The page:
As California works toward the goal of getting 30 percent of its electricity from renewable sources by 2020, city and county agencies are exploring new sources of energy and embracing new technologies.
The transit authority in Silicon Valley announced on Friday, May 15, that it is looking to give itself a greener profile. It's not doing it with biofuel buses or maintenance trucks that run on ethanol. Instead, it's running a test project with solar array manufacturer Skyline Solar to harness solar energy. The Santa Clara Valley Transportation Authority unveiled a new 27-kilowatt High Gain Solar array at its San Jose, Calif., bus maintenance and operations facility. The system works like a typical business or residential solar power system, and the electricity produced through the project helps offset the power the VTA purchases from local utility Pacific Gas & Electric.
Skyline Solar's design uses bent sheet metal to reflect the sun's rays onto a silicon collector, which the VTA says solves two main barriers to solar energy--cost and scalability. Using the monocrystalline silicon cells and tracking technology to increase the amount of energy captured, the amount of silicon required is reduced by 90 percent. This design cuts costs further by using globally available manufacturing facilities, like automotive factories, to produce the racks and mounting systems.
Caption:CNET Reviews staffPhoto:James Martin/CNET
High Gain Solar array
Here, looking down the reflective sheet metal of the new solar array, you can see the two narrow silicon collectors at the top left and the top right.
Skyline Solar says it enhances the efficiency of its solar systems by reflecting sunlight, and using convection cooling, string and shadow management, tracking capabilities, and a streamlined installation process to drive higher energy gains.
The HGS system, which uses single-axis tracking, achieves 10 times the energy out of a gram of silicon by tracking the sun and concentrating light onto solar cells. Sunlight reflected off of formed, coated sheet metal is focused onto the narrow area of solar collectors.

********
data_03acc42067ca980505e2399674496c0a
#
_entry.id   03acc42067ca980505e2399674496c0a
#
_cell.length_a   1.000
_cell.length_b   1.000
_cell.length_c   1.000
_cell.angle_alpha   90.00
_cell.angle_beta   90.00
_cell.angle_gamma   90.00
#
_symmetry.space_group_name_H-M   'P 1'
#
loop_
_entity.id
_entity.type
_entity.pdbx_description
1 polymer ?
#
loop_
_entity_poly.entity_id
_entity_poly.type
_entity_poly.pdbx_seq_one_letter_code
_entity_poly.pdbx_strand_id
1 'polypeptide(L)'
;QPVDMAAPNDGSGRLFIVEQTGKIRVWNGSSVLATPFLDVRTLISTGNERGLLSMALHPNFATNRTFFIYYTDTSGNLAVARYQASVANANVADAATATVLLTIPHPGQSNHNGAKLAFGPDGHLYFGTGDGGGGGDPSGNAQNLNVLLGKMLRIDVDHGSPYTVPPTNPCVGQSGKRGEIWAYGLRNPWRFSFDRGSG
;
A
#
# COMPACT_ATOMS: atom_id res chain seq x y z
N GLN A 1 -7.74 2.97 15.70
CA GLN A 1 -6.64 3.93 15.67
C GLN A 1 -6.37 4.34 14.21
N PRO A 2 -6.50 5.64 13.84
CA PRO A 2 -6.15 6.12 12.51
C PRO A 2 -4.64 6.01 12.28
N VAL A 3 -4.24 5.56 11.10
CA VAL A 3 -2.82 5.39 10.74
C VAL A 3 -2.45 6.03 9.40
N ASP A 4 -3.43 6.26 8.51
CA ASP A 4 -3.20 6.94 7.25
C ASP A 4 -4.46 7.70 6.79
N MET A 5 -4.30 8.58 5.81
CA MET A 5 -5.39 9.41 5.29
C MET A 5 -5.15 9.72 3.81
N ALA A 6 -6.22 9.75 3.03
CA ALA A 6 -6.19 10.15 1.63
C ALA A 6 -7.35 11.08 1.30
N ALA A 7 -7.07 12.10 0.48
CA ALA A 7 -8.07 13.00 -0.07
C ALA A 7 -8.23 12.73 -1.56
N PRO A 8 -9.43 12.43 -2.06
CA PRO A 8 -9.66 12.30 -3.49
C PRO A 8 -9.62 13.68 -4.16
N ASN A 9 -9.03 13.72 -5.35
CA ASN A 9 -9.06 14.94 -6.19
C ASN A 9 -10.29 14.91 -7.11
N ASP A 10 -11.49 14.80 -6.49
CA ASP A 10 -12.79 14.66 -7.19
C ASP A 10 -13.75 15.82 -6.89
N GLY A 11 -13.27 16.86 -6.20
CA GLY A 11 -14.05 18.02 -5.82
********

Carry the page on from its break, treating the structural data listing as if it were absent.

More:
San Jose Mayor Chuck Reed, who spoke at Friday's event, says that Silicon Valley has a tremendous opportunity for innovation in energy technology, and that the area must be a leader in fostering these emerging partnerships.
In a separate announcement, on May 8, Congressman Mike Honda, from the 15th Congressional District, touted the county's initiative to provide cheaper and cleaner energy at the County 911 Communications facility in San Jose where Santa Clara County announced the installation of a fuel cell system. The 25-kilowatt system converts fuel directly into electricity through a clean electrochemical process rather than combustion. This currently serves as a backup power system for the facility, to provide redundancy and ensure it is never without power. It also ensures the facility does not have to rely on someone else to support their emergency services.
Solid-oxide fuel cells use specially engineered ceramic plates, catalysts, and high temperature to convert fuel directly into electricity through a clean electrochemical process rather than combustion. The fuel cells currently run on propane, but can easily be configured to accept other fuels. Eventually, the county hopes to run the fuel cells using only water.
"Projects like these," Honda said, "where Congress, Santa Clara County, the Department of Energy, and Silicon Valley partnered together to power the 911 Communications Facility, exemplify how the public and private sectors can effectively come together for the common good."
Officials hope that by adopting these technologies, governments will demonstrate their effectiveness and scalability, fostering wider uses and applications.